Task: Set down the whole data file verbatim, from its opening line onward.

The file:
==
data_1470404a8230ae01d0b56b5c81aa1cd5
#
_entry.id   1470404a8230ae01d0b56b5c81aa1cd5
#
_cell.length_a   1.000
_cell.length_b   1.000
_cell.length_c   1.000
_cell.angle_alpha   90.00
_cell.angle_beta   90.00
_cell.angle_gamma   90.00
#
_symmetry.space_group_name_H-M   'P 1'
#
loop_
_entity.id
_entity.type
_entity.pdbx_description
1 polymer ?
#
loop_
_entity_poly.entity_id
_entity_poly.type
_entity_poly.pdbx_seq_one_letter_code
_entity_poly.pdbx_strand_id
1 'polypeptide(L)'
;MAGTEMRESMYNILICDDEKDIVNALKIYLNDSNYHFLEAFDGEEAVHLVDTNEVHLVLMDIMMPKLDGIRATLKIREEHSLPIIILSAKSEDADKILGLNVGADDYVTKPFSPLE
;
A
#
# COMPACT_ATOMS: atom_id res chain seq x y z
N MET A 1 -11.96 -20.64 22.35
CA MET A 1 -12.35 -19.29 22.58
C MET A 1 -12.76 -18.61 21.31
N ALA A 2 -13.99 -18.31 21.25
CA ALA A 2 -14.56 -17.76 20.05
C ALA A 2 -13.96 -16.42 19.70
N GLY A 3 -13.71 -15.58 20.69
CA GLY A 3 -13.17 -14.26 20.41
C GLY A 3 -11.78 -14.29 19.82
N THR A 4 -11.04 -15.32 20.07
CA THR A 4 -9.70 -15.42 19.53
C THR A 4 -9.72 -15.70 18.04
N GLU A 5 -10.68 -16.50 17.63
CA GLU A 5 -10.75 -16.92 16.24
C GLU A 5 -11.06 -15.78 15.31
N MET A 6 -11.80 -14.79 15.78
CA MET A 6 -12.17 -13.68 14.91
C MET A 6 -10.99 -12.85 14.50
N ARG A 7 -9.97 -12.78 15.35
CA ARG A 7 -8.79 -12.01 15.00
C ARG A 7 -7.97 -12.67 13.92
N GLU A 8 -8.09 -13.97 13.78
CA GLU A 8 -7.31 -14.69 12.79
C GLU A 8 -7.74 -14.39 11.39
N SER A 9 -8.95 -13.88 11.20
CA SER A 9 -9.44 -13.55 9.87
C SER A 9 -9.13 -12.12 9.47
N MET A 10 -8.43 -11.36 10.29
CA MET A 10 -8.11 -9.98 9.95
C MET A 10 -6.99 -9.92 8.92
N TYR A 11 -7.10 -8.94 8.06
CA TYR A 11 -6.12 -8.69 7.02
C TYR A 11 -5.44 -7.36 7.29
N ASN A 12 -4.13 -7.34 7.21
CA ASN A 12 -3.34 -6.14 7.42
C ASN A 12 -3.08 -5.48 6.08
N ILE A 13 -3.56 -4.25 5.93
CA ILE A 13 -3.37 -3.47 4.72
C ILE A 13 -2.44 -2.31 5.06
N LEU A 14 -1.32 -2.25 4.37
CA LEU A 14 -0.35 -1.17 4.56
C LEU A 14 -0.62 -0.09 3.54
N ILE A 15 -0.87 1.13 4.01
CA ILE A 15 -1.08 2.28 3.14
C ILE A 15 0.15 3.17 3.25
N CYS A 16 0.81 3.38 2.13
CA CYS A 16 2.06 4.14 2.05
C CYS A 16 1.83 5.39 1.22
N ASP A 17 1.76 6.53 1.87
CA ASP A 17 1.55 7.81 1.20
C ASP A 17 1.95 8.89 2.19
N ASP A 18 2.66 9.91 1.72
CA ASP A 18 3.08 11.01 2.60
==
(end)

data_1470404a8230ae01d0b56b5c81aa1cd5
#
_entry.id   1470404a8230ae01d0b56b5c81aa1cd5
#
_cell.length_a   1.000
_cell.length_b   1.000
_cell.length_c   1.000
_cell.angle_alpha   90.00
_cell.angle_beta   90.00
_cell.angle_gamma   90.00
#
_symmetry.space_group_name_H-M   'P 1'
#
loop_
_entity.id
_entity.type
_entity.pdbx_description
1 polymer ?
#
loop_
_entity_poly.entity_id
_entity_poly.type
_entity_poly.pdbx_seq_one_letter_code
_entity_poly.pdbx_strand_id
1 'polypeptide(L)'
;MAGTEMRESMYNILICDDEKDIVNALKIYLNDSNYHFLEAFDGEEAVHLVDTNEVHLVLMDIMMPKLDGIRATLKIREEHSLPIIILSAKSEDADKILGLNVGADDYVTKPFSPLE
;
A
#
# COMPACT_ATOMS: atom_id res chain seq x y z
N MET A 1 -11.96 -20.64 22.35
CA MET A 1 -12.35 -19.29 22.58
C MET A 1 -12.76 -18.61 21.31
N ALA A 2 -13.99 -18.31 21.25
CA ALA A 2 -14.56 -17.76 20.05
C ALA A 2 -13.96 -16.42 19.70
N GLY A 3 -13.71 -15.58 20.69
CA GLY A 3 -13.17 -14.26 20.41
C GLY A 3 -11.78 -14.29 19.82
N THR A 4 -11.04 -15.32 20.07
CA THR A 4 -9.70 -15.42 19.53
C THR A 4 -9.72 -15.70 18.04
N GLU A 5 -10.68 -16.50 17.63
CA GLU A 5 -10.75 -16.92 16.24
C GLU A 5 -11.06 -15.78 15.31
N MET A 6 -11.80 -14.79 15.78
CA MET A 6 -12.17 -13.68 14.91
C MET A 6 -10.99 -12.85 14.50
N ARG A 7 -9.97 -12.78 15.35
CA ARG A 7 -8.79 -12.01 15.00
C ARG A 7 -7.97 -12.67 13.92
N GLU A 8 -8.09 -13.97 13.78
CA GLU A 8 -7.31 -14.69 12.79
C GLU A 8 -7.74 -14.39 11.39
N SER A 9 -8.95 -13.88 11.20
CA SER A 9 -9.44 -13.55 9.87
C SER A 9 -9.13 -12.12 9.47
N MET A 10 -8.43 -11.36 10.29
CA MET A 10 -8.11 -9.98 9.95
C MET A 10 -6.99 -9.92 8.92
N TYR A 11 -7.10 -8.94 8.06
CA TYR A 11 -6.12 -8.69 7.02
C TYR A 11 -5.44 -7.36 7.29
N ASN A 12 -4.13 -7.34 7.21
CA ASN A 12 -3.34 -6.14 7.42
C ASN A 12 -3.08 -5.48 6.08
N ILE A 13 -3.56 -4.25 5.93
CA ILE A 13 -3.37 -3.47 4.72
C ILE A 13 -2.44 -2.31 5.06
N LEU A 14 -1.32 -2.25 4.37
CA LEU A 14 -0.35 -1.17 4.56
C LEU A 14 -0.62 -0.09 3.54
N ILE A 15 -0.87 1.13 4.01
CA ILE A 15 -1.08 2.28 3.14
C ILE A 15 0.15 3.17 3.25
N CYS A 16 0.81 3.38 2.13
CA CYS A 16 2.06 4.14 2.05
C CYS A 16 1.83 5.39 1.22
N ASP A 17 1.76 6.53 1.87
CA ASP A 17 1.55 7.81 1.20
C ASP A 17 1.95 8.89 2.19
N ASP A 18 2.66 9.91 1.72
CA ASP A 18 3.08 11.01 2.60